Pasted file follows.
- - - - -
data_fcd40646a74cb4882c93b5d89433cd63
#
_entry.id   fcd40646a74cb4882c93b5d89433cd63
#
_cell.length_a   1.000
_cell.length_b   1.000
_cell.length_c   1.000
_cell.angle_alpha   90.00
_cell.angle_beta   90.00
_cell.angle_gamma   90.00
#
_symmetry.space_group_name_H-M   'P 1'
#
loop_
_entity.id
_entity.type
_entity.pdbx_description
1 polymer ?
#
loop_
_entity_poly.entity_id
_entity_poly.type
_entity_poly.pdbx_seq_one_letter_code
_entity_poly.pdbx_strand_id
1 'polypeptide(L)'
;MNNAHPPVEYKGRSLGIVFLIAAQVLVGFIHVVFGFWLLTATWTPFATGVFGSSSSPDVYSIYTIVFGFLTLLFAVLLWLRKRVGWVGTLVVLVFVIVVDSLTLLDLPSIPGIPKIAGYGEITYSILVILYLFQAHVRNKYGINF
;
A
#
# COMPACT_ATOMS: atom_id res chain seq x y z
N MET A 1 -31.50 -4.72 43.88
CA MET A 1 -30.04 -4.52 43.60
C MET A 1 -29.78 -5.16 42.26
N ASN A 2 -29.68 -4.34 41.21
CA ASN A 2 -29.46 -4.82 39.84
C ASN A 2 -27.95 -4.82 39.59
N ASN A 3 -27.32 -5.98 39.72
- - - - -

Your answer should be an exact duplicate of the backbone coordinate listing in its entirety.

data_fcd40646a74cb4882c93b5d89433cd63
#
_entry.id   fcd40646a74cb4882c93b5d89433cd63
#
_cell.length_a   1.000
_cell.length_b   1.000
_cell.length_c   1.000
_cell.angle_alpha   90.00
_cell.angle_beta   90.00
_cell.angle_gamma   90.00
#
_symmetry.space_group_name_H-M   'P 1'
#
loop_
_entity.id
_entity.type
_entity.pdbx_description
1 polymer ?
#
loop_
_entity_poly.entity_id
_entity_poly.type
_entity_poly.pdbx_seq_one_letter_code
_entity_poly.pdbx_strand_id
1 'polypeptide(L)'
;MNNAHPPVEYKGRSLGIVFLIAAQVLVGFIHVVFGFWLLTATWTPFATGVFGSSSSPDVYSIYTIVFGFLTLLFAVLLWLRKRVGWVGTLVVLVFVIVVDSLTLLDLPSIPGIPKIAGYGEITYSILVILYLFQAHVRNKYGINF
;
A
#
# COMPACT_ATOMS: atom_id res chain seq x y z
N MET A 1 -31.50 -4.72 43.88
CA MET A 1 -30.04 -4.52 43.60
C MET A 1 -29.78 -5.16 42.26
N ASN A 2 -29.68 -4.34 41.21
CA ASN A 2 -29.46 -4.82 39.84
C ASN A 2 -27.95 -4.82 39.59
N ASN A 3 -27.32 -5.98 39.72